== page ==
Education

A community speaks but their voices go unheard

Photos by Sarah Montgomery

Eric Hall, previous ISD Superintendent reassures community members that their concerns will be addressed (Carver Heights Elementary Oct 8th, 2018)

Last week, almost 200 parents, educators, community members and supporters, gathered at Carver Heights Elementary school in response to an invitation by leaders from the Innovative School District (ISD).  Their representatives came to deliver the news that the school had been included on a short list of schools under consideration for inclusion in the controversial school improvement model, which might shift control from the locally-elected School Board to an outside, for-profit charter school operator.

Despite a stark lack of evidence for this model’s success and its dismal track record for transforming high needs schools in other states, representatives seemed to offer little to no alternatives to what they proposed was needed: an ISD takeover.

Although the meeting’s invitation pledged to allow community members a chance to provide feedback and engage in a “conversation,” it seemed apparent to those who had gathered that the stated intent was misleading. Rather than invite community members to discuss the school’s needs and share what seems to be working well, the ISD representatives started their presentation by presenting test scores that painted a picture of “failing” students, an “under-performing” school and offered inclusion in the ISD as the only possible solution.  These labels landed heavily upon the school’s educators, who had joined the event all wearing their yellow Carver Heights shirts, displaying the message: “Talk to Me, I will Listen, Teach Me, I will Learn, Inspire Me, I will Succeed.”

Community members also struggled to process the decision-making timeline presented: one of the schools being considered would be selected within a week’s time.

Why the Rush?

Cultivating good leadership, building trust and school improvement strategies takes time to develop. Trust and time is precisely what the school’s community asked ISD representatives to provide. Read more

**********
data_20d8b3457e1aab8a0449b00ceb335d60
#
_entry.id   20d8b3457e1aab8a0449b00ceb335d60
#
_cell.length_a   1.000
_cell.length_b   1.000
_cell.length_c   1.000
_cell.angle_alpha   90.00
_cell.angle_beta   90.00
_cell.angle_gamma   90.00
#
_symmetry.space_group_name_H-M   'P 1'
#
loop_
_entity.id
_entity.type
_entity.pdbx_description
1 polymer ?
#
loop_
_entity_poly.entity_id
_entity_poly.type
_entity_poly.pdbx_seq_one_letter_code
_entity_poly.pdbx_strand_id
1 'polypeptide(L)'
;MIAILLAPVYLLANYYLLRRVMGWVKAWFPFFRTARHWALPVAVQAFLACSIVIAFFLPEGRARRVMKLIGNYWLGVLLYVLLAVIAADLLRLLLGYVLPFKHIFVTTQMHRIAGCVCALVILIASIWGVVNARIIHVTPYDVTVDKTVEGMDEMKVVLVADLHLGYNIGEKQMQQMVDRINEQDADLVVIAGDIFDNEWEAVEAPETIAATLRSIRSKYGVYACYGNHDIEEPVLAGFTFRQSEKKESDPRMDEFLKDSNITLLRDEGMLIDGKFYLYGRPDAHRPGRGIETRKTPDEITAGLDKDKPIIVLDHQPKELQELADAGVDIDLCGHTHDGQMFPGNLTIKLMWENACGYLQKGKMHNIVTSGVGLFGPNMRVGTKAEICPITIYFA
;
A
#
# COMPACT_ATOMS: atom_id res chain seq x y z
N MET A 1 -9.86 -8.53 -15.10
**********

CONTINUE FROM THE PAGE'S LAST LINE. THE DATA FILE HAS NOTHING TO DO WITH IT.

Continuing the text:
Courts & the Law, Defending Democracy, News

Elections sites won’t display ‘No Photo ID Required’ signs

Early voters might notice something a little different at the polls today: election sites will not be displaying “No Photo ID Required” signs this year.

“With a constitutional amendment on the ballot regarding photo voter ID, there are concerns this signage could ultimately be more confusing than it is helpful to voters, and that it could be perceived as taking a position on the merits of the amendment,” states a Monday memo from State Board of Elections and Ethics Enforcement Executive Director Kim Strach. “Voters who ask should be told verbally that they do not need a photo ID.”

Strach, who was appointed by former Republican Gov. Pat McCrory,  has the authority to specify what supplies, signage, and other materials must be present at each voting site, according to the memo.

A GOP-backed constitutional amendment requiring voters to have a photo identification to vote is one of six on the ballot this year. Lawmakers have not told voters how they plan to implement a voter photo ID requirement if the amendment passes or what type of photo ID would be required. Opponents of the amendment say it would give them a blank check to discriminate against certain voters, particularly voters of color, the elderly and those living in poverty.

The memo about photo ID signage was sent to county boards of elections. State Board spokesman Pat Gannon added in an email Tuesday that aside from what’s in the memo, some counties didn’t have enough signs in good condition to cover early voting sites and polling locations.

“We wanted uniformity in voting site setup throughout the state, per the new rule cited in the memo,” he added.

There are several new rules cited in the memo, including ones that affect voting site uniformity, curbside voting regulations and clarification of Strach’s emergency authority as executive director.

The memo also notes that state law does not describe what county boards should do with the official constitutional amendment explanations once received.

“However, you should have copies in your office if the public requests more information about the amendments,” the memo states. “It is important that you remind your precinct officials that they may not provide any substantive information about the amendments.”

Members of the public can find the official explanations here. Read the full State Board memo below.

Numbered Memo 2018_14 by NC Policy Watch on Scribd

Commentary, Defending Democracy, News

As early voting begins, a quarter-million more North Carolinians are registered than in 2016

"Vote" pin

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Early voting starts today and North Carolina’s steadily growing population is reflected in the latest voter registration numbers. As the 2018 general election gets underway, there are 7,049,452 individuals registered to vote — an increase of more than a quarter-million people over the same time two years ago, when there were 6,795,706 people on the rolls.